Dead Funny, Vaudeville Theatre, London — evaluation

From left, Steve Pemberton, Emily Berrington and Rufus Jones in ‘Dead Funny’ © Alastair Muir

I have identified for some years that Terry Johnson is a talented director, particularly of dark and clever comedies. Even so, I had never ever just before realised very how precise and gifted he is. In his revival of Dead Funny he can, and frequently does, turn the course of events or the mood of a scene correct around, pivoting on the merest inflection or the most fleeting pause.

It assists, of course, that he knows the play in such detail. Right after all, he wrote it, in 1994, and set it a couple of years earlier in the handful of days when comedians Benny Hill and Frankie Howerd both died. Fan group the Dead Funny Society hold a memorial party for Hill, only to find that the derisory turnout of 5 consists of two couples whose marriages are tested to the extremely point of destruction and a middle-aged man whose coming-out declaration in the midst of almost everything else seems utterly insignificant. The play enjoyed huge good results at the time but has been neglected as regards revivals. In Johnson’s own production, although, it stands revealed as each bit as enjoyable-however-discomfiting as the most mordant mid-period Alan Ayckbourn operate.

He also has a doozy of a cast. Katherine Parkinson is one of Britain’s finest purveyors of deadpan sarcasm. As the comedy dissident Ellie, she drips corrosive, frustrated dissatisfaction from every pore, and the one formal joke she tells is in such negative taste yet so completely delivered that we blush for shame even as we hoot. Rufus Jones as her husband, who requires Norman Wisdom more seriously than his marriage, is nearly as accomplished as Parkinson, despite the fact that his long suit is a sort of banal bombast. Ralf Little’s speciality is being amiably half a step behind, and Emily Berrington merely demands to take herself a small too seriously as the evening disintegrates around her, culminating in an practically totally unforced food fight total with classic custard-pie routines. Steve Pemberton is something but a fifth wheel, starting in major-crucial camp then steadily delving deeper as the tension mounts.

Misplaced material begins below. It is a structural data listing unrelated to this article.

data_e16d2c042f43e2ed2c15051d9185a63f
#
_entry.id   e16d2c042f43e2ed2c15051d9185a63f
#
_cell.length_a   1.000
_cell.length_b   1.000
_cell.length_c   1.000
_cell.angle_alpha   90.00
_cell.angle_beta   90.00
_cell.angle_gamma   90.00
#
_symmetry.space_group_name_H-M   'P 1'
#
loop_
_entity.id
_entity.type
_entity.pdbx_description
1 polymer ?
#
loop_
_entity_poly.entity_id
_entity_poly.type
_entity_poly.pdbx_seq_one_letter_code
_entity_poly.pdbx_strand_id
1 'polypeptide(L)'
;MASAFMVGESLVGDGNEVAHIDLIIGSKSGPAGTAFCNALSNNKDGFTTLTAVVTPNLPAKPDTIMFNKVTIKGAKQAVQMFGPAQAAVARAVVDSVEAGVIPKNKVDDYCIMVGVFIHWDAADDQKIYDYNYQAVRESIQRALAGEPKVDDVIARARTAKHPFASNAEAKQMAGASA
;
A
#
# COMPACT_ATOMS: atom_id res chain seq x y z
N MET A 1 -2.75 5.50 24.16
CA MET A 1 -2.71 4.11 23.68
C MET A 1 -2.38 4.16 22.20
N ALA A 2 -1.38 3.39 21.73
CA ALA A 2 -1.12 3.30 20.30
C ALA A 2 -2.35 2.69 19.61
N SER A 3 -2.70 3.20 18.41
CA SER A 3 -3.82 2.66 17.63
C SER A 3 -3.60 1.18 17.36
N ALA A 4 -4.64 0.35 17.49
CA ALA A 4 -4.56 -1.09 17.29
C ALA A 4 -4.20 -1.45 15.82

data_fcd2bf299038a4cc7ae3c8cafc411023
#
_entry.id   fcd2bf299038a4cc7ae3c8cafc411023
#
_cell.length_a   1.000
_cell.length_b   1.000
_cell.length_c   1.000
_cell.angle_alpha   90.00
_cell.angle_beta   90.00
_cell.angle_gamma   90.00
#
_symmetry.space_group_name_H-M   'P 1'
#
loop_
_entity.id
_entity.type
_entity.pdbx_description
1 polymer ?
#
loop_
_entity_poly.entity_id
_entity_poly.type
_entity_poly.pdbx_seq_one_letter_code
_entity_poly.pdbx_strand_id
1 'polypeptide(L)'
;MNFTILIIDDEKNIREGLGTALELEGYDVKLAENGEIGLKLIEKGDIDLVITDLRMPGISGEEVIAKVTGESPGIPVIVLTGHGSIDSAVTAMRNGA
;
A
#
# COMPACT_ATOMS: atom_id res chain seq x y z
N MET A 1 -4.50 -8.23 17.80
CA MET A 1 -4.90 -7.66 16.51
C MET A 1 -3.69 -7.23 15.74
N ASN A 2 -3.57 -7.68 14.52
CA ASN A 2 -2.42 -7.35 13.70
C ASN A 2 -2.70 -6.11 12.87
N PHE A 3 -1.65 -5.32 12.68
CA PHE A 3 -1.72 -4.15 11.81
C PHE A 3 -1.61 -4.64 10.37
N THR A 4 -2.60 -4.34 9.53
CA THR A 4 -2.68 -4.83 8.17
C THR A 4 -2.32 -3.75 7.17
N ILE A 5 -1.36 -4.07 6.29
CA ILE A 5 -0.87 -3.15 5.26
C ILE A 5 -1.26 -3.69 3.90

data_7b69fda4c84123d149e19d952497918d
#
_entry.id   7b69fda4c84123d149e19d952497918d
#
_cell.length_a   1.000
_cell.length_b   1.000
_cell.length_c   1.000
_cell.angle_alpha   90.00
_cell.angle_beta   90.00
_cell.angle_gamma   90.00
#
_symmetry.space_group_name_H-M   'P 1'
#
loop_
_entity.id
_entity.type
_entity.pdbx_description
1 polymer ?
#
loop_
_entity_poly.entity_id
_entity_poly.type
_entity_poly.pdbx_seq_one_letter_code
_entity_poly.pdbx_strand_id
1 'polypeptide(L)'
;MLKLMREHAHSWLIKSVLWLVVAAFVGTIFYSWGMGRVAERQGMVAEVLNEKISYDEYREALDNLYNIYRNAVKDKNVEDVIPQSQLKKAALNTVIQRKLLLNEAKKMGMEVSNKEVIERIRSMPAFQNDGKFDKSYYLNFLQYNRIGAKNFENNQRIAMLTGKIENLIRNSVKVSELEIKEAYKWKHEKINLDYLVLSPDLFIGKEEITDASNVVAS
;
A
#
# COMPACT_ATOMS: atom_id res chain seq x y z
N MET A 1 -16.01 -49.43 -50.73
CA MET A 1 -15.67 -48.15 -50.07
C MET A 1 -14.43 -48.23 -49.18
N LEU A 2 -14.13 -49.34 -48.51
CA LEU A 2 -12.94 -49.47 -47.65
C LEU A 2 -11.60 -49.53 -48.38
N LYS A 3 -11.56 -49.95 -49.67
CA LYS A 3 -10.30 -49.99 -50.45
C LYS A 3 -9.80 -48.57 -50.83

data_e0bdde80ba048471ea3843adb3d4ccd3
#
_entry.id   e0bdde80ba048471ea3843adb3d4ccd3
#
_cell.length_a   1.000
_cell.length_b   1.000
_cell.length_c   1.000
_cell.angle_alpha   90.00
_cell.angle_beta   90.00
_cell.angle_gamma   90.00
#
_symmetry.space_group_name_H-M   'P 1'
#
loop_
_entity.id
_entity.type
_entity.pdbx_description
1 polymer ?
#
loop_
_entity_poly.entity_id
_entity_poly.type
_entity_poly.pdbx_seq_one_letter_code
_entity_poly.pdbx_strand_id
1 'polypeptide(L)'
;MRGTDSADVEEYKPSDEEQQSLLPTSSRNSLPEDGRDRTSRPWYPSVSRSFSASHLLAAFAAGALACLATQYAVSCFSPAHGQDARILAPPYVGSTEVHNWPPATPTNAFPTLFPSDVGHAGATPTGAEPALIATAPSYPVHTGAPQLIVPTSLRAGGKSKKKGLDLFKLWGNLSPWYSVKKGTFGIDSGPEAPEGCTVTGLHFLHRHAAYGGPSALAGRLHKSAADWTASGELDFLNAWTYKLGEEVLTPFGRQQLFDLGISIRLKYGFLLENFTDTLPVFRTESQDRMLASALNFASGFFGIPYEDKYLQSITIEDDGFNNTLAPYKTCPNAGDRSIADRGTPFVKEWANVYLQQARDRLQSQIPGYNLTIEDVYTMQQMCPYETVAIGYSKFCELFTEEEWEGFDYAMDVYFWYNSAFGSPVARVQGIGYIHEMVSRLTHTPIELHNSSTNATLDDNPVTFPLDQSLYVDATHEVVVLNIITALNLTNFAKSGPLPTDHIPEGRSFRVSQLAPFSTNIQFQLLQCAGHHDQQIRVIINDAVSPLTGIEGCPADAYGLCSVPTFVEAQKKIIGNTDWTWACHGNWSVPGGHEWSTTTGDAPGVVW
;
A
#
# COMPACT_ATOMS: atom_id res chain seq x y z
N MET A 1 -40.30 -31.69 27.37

Johnson orchestrates matters into an evening of exquisitely agonising, embarrassing beauty. Thank heaven such a playwright and such a director found every single other, conveniently in the very same physique.

To February four,

Section: Arts

The Suicide, National Theatre, London — ‘Some very funny moments’

THE SUICIDE by El-Bushra, , Writer - Suhayla El-Bushra after Erdman, Director - Nadia Fall, Designer - Ben Stones, Lighting Designer - Paule Constable, Video Designer - Andrzej Goulding, Music - Danilo 'DJ' Walde, The National Theatre, London, UK, 2016©Johan Persson